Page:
Being bullied is an unnecessary and anxiety-provoking experience. Bullying causes harm not only to the person being bullied, but also has the potential to harm the bully, families and any witnesses as well. Although a prominent matter, research tells us that children actually have a very limited repertoire of strategies to deal with bullies. This makes your involvement as parents even more significant. Here are some helpful tips on how to talk to your child about bullying.
1. Start the conversation
Initiate a conversation, don’t wait for your child to come to you and open up about their experiences. Many anti-bullying programmes encourage students to tell someone if they are bullied, whether their parents or their peers. Although telling someone is the recommended strategy, many children still do not seek help. This could be due to a fear of retaliation from bullies or shame over how they’ll look in front of their classmates.
Because of this, it’s important for you to start the conversation with your child, as they are often unwilling to initiate the topic. These conversations are critical to ensuring that your child feels safe at school. You can have a positive influence on your child’s social, emotional and academic development by talking with them and being engaged in their experiences.
2. Ask questions
Talking about what bullying is before it happens helps children to recognise it and know what to do.
Asking the following questions can be helpful:
- What do you think bullying is?
- Have you seen bullying happening? What did you do? How did you feel?
- Who are the adults you would talk to when it comes to things like bullying?
- Has someone tried to bully you? What ways have you tried to change it?
- Have you or your friends left other kids out on purpose? Do you think that was bullying? Why or why not?
3. Stop and listen
When your child begins to talk about bullying, stop and listen. Kids are already reluctant to open up to an adult about bullying because they are embarrassed, ashamed or worried about their parents’ response. When your child begins to share their experiences, listen without judgement. When parents are emotional or overreact, this can discourage a child from speaking up.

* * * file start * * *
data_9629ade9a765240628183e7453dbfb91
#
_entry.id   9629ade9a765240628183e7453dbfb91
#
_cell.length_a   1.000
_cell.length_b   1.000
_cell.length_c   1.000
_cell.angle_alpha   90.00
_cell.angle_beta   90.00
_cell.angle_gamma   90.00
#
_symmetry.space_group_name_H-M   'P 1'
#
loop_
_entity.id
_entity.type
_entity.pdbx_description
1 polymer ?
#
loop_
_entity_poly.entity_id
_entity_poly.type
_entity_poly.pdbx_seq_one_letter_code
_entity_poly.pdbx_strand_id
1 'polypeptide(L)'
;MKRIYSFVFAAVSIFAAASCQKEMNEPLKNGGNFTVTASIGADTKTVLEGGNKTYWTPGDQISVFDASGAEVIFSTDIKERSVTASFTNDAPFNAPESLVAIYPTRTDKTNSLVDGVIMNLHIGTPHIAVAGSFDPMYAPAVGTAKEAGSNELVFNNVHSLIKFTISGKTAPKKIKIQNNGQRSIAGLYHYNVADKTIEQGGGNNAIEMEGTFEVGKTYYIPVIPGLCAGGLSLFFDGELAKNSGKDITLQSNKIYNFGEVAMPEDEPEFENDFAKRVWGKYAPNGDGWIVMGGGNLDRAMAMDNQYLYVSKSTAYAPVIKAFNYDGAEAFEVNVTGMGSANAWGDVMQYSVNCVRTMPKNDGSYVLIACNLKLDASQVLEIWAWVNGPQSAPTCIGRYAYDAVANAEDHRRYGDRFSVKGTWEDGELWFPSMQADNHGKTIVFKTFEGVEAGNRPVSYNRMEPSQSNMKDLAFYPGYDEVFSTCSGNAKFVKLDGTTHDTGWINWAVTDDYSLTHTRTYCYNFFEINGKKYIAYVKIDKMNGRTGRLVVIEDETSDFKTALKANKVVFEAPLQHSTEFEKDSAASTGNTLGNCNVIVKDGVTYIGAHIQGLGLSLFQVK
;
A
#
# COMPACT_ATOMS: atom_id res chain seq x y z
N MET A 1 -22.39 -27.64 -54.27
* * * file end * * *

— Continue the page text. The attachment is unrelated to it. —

4. Avoid using harmful words
Avoid describing a child as a ‘bully’ or a ‘victim’. These words are not necessarily helpful for finding positive and lasting solutions. In a conversation about bullying, remember that children are still maturing and learning how to be effective members of the community. Their identities and self-worth are still being developed. If the labels of ‘bully’ or ‘victims’ stick, it can make it difficult for them to change their behaviour because they may adopt these labels as their social identity.
5. Find solutions
It is important to discuss the term ‘bullying’ as it describes a wide range of situations. There is no one-size-fits-all approach to dealing with bullying, what’s advisable in one situation may not be appropriate in another. Many factors, such as a child’s age, the severity of the situation and the specific type of bullying will determine the best solution.
It will help to practice appropriate responses through dialogue and role play. When a child is insulted or humiliated, he or she is likely to be shocked and so you want to help make sure that they don’t react in a way that escalates the situation.
If your child is experiencing bullying issues, it is important to speak to the School. Our Advisory Teachers and Deputy Principal are readily available to discuss issues concerning student wellbeing and pastoral care. The School Counsellor is also available by appointment.
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